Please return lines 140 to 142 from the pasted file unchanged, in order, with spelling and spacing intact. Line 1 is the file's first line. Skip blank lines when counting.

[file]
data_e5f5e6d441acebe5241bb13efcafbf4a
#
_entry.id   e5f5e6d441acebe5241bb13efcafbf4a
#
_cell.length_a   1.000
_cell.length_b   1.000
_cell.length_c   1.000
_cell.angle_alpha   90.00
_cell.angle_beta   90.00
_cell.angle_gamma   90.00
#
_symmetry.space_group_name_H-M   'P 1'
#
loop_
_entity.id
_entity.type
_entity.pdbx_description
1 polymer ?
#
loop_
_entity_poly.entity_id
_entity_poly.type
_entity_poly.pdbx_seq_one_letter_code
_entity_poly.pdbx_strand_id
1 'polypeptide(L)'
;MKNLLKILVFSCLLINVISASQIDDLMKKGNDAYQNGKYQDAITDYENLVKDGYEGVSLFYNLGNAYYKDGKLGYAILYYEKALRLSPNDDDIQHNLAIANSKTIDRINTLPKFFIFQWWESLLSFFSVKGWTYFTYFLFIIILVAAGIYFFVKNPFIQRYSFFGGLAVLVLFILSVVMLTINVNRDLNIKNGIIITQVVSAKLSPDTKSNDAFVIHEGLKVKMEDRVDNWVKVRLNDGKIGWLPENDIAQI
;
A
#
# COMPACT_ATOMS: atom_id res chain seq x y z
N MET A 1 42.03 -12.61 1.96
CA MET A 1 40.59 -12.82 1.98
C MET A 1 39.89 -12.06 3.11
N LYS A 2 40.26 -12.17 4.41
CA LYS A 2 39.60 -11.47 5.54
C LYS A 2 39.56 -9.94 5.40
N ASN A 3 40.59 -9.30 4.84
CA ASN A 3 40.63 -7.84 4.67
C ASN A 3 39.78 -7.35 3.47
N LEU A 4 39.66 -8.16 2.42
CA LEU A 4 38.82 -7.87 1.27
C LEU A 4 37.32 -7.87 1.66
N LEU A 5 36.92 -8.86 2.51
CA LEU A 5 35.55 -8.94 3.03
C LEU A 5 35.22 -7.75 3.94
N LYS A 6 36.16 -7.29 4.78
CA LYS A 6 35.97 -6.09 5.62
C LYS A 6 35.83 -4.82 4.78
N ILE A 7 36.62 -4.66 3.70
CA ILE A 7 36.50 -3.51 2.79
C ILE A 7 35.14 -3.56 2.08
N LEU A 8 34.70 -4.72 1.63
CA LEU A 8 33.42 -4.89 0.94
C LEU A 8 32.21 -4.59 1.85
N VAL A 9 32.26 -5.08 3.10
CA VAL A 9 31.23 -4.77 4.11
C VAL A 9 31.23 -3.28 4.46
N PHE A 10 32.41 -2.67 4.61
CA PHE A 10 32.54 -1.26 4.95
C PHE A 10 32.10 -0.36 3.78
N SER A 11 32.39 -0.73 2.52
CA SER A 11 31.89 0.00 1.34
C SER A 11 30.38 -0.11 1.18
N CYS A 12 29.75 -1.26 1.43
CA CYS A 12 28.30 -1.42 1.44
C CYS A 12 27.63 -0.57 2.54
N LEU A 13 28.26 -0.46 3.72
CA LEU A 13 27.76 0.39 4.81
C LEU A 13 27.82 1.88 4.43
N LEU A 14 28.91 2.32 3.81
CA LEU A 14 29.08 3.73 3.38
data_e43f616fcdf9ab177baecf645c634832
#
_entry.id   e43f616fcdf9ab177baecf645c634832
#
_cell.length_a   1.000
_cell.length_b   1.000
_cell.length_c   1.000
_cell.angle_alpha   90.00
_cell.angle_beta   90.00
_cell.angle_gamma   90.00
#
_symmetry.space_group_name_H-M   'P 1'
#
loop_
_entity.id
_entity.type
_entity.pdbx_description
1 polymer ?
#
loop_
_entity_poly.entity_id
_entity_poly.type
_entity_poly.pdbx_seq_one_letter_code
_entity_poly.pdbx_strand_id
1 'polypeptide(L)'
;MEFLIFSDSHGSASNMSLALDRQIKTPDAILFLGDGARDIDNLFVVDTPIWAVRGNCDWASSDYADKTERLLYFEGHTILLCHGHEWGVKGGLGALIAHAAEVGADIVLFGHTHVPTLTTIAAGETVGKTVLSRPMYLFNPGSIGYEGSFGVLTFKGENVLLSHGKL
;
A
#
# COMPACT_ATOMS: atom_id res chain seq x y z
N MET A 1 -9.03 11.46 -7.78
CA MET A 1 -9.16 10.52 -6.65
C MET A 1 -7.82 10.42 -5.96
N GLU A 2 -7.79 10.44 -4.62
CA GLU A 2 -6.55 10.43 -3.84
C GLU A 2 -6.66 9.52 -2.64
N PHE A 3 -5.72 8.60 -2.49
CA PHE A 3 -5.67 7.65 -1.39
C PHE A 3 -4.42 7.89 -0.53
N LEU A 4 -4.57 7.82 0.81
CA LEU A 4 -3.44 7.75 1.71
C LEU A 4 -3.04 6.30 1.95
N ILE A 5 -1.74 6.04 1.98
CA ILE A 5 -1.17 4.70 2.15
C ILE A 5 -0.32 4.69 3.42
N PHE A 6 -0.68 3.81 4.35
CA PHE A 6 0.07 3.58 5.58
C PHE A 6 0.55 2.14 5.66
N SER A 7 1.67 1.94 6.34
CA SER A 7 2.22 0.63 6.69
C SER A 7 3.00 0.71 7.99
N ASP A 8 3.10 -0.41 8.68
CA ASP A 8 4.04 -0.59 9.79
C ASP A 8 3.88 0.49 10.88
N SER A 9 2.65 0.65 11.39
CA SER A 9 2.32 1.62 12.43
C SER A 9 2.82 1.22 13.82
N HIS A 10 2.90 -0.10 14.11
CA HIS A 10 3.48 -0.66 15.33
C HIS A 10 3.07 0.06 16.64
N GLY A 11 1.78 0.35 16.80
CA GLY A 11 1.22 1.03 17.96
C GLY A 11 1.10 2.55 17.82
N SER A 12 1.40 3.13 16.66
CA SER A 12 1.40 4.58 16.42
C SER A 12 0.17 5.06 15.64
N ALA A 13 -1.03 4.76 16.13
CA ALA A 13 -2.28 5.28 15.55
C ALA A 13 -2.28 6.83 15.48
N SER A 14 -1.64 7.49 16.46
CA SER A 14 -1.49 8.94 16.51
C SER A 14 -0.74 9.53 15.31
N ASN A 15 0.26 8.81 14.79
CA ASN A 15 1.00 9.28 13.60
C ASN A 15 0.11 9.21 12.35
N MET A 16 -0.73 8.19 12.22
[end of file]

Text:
C ALA A 13 -2.28 6.83 15.48
N SER A 14 -1.64 7.49 16.46
CA SER A 14 -1.49 8.94 16.51